- © 2014 by The Society of Exploration Geophysicists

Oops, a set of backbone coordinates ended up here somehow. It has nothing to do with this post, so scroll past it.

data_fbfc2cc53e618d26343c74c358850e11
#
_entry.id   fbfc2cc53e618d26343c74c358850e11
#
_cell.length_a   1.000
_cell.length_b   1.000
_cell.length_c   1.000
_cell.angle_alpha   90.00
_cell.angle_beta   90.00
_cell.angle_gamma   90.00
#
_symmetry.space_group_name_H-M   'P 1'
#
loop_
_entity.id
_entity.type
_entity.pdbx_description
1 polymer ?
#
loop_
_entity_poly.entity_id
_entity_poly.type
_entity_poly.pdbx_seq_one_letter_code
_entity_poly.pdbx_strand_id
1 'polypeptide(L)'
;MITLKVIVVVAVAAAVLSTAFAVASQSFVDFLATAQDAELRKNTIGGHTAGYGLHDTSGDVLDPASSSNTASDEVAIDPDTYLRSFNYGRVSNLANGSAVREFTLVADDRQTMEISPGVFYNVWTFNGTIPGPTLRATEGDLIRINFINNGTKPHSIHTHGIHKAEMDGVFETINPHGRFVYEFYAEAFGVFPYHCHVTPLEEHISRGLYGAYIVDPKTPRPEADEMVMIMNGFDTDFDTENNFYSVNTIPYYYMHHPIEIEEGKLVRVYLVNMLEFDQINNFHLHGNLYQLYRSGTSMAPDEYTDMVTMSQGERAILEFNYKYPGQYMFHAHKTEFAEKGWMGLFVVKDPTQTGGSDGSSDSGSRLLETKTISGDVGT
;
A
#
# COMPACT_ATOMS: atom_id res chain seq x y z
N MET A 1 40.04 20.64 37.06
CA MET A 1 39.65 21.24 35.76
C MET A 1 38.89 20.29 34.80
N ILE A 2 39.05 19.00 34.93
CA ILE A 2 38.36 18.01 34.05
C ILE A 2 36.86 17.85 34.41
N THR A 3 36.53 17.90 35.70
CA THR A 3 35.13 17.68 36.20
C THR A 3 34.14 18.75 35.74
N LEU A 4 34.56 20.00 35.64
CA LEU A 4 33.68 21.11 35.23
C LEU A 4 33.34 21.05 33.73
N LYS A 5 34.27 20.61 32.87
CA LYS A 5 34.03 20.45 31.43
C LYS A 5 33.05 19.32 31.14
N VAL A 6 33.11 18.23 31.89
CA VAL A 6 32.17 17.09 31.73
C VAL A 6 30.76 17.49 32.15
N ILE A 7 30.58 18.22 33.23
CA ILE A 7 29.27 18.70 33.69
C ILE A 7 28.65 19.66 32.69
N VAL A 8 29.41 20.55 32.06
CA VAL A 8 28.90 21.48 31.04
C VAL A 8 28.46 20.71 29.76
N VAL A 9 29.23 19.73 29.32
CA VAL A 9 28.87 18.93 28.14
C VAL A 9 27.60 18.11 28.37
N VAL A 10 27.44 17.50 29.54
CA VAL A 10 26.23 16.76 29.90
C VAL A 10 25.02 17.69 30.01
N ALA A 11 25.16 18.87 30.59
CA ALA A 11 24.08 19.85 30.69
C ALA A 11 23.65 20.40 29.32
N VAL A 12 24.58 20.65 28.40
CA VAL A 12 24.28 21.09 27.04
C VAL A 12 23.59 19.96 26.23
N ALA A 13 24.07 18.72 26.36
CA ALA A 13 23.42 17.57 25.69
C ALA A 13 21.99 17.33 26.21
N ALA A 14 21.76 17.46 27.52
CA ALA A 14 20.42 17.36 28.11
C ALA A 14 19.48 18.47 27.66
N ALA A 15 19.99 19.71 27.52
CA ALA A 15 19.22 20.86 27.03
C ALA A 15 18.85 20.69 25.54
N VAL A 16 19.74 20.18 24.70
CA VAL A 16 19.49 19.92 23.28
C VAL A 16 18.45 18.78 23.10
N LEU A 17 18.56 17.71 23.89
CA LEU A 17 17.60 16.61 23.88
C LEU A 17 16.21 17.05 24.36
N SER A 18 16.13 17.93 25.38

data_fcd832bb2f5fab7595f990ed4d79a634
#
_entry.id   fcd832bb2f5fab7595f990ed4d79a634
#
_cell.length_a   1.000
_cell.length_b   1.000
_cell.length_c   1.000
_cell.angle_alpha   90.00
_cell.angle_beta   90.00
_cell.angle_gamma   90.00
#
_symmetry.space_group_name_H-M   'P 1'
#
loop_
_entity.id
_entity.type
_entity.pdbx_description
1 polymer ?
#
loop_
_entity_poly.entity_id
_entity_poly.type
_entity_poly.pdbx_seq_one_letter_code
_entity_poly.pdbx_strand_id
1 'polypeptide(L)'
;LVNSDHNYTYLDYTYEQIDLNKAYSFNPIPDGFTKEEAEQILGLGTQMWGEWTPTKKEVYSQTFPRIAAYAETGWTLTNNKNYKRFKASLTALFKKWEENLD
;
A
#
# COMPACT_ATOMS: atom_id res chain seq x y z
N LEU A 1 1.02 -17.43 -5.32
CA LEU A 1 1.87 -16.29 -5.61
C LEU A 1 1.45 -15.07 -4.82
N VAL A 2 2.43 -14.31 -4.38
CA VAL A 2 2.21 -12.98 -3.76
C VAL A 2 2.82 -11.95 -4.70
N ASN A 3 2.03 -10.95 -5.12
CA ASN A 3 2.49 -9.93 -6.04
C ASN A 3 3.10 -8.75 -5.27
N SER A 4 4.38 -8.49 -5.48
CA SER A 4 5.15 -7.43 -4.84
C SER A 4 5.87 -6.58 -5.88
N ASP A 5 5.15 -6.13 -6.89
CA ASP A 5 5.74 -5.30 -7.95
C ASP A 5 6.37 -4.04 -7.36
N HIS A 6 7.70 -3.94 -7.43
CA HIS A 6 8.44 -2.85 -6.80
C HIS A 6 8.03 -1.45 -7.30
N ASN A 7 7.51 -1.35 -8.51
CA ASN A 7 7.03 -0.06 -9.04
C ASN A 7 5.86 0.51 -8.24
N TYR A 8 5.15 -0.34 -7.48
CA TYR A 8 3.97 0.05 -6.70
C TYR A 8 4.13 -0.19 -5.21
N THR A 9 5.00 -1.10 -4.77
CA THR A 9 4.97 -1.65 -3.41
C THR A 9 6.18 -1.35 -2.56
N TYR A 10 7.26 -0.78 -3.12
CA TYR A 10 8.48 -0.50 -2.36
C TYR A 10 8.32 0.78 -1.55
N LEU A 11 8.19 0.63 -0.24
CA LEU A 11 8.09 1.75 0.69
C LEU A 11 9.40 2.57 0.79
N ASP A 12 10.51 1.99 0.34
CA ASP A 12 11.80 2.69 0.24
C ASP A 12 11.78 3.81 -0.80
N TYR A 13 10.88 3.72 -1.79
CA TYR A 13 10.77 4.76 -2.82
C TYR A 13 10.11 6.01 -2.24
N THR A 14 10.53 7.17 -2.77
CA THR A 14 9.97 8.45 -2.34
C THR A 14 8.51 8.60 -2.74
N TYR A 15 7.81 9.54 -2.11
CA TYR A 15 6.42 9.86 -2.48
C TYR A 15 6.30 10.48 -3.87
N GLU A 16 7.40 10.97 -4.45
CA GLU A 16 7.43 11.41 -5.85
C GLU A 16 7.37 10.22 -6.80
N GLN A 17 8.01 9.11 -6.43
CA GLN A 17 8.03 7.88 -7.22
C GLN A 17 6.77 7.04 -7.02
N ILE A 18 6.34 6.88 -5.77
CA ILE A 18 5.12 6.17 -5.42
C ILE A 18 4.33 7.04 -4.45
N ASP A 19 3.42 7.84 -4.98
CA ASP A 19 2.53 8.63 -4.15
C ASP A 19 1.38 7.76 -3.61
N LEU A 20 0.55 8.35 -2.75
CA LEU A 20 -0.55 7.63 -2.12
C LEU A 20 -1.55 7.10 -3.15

The elastic and petrophysical properties of the fluvial rocks of the Miocene in the western basin of the Gulf of Thailand display typical signatures of dispersed-clay sandstones and dispersed-quartz shales. That is, the relationships between various properties exhibit two strong trends associated with a grain-supported domain and a matrix-supported domain. The minimum porosity and maximum P-velocity occur at the transition between these domains at a clay volume of approximately 40–50%. This means that the hardest rocks occur at this transition. A simple rock-physics model has been developed that quantifies the elastic properties over a large depth range but does not explicitly account for the dispersed nature of the clay and quartz. It employs a single aspect ratio at each depth within an inclusion-based modeling scheme. The required aspect ratio at each depth can be estimated from the depth, the porosity, and the clay volume of the rock.